Since recently being cut by the Phoenix Suns, Michael Beasley is at a crossroads. Once believed to be better than Derrick Rose, a franchise player and worthy of massive contracts, Beasley has since shown himself to be something of a difficult case. Be it his lack of defense, sporadic shots, or often questionable off-the-court behavior, the player who was once poised to be at the top of the league is now on the outside looking in, probably wondering what the heck happened.
Meanwhile, the Boston Celtics also stand at a crossroads. Only shortly removed from title contention, the Celtics are now a young team with little veteran leadership, under a new coach with an odd core of players. They now find themselves on the outside looking in at the league’s elite, although I don’t think there is any doubt in their minds what got them there.
As rumors surface over the future of Beasley, many have listed teams such as the Los Angeles Lakers or the New York Knicks as possible landing spots for the former star. However, I have recently heard talk of the Celtics wanting to be the team that gives Beasley his final shot at an NBA career.
For what discussion of adding Beasley to Boston there has been, the only reasoning behind it seems to be philosophical gems like, “Why not?” or “What do the Celtics have to lose?” usually followed by my personal favorite, “They can’t get any worse.” Allow me to assure you the Celtics can get much, much worse. And yes, they have plenty to lose. Right now, the Celtics are tomorrow’s team. They’ll probably stink it up this season, but allow the core they’ve put together to develop, and they have a very formidable crew moving forward.
The addition of Beasley would not benefit that.
Right now, the Celtics are poised to be a sub-optimal defense team. I don’t think they’re going to let their opponents score All-Star game numbers on them, but don’t expect the same tight ship Doc Rivers and Kevin Garnett ran. Regardless, the Celtics need defenders and Beasley is far from one. In fact, one of the knocks against his game is how a player of his size can be such an inadequate defender.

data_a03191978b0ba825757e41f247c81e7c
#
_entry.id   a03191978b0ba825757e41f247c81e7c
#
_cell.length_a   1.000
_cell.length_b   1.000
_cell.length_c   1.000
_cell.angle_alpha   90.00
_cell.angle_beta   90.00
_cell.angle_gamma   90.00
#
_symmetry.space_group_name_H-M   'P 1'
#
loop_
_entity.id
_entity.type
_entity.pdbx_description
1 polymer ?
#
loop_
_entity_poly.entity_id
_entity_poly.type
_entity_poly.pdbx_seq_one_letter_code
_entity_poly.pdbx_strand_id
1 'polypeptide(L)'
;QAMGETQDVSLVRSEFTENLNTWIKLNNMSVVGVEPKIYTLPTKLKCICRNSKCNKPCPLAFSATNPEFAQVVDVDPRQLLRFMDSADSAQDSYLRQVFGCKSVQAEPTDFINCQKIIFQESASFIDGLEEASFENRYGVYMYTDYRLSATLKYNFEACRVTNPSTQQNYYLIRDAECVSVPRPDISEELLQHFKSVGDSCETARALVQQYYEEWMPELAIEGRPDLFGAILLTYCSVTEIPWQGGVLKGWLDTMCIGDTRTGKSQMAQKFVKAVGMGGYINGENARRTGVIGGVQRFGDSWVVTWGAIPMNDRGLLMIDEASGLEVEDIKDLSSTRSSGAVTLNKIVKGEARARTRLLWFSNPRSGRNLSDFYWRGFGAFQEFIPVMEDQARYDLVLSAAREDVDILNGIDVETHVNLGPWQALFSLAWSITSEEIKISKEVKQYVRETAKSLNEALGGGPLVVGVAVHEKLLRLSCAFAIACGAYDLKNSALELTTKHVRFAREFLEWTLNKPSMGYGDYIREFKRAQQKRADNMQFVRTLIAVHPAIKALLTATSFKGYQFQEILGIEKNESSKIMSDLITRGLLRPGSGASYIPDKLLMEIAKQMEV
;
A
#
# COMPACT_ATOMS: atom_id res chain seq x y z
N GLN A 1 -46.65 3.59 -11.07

Also, Beasley has generally been a score-first sort of player, highlighted by his poor shot selection. Scoring is one of the few areas the Celtics will not have to get desperate to fill this coming season. Sure, it could use work and beggars can’t be choosers, but on the offensive end, the Celtics aren’t beggars.
The fact that Beasley plays the position the Celtics have the most of doesn’t help his case either. Signing the shooting guard Beasley would be a large gamble, and puts players like Courtney Lee and Avery Bradley at risk. Adding a potentially good player is not worth crowding out a currently good one. The Celtics front office should not add to the shooting guard log jam, period. Beasley is no exception.
Combine the elephant in the room that is Beasley’s personality with an inexperienced coach and the social enigma that is Rajon Rondo, and the Beasley-in-Boston experiment could very well end before it even reaches a court.
Can Beasley still salvage a career that looks lost? Will a team take him and put him back on track and make him the talent he was believed to be? I certainly hope so. However, the Celtics need not serve as the staging area for a Beasley restoration. While Beasley could be a valuable addition to an NBA squad, it’s not the one in Boston.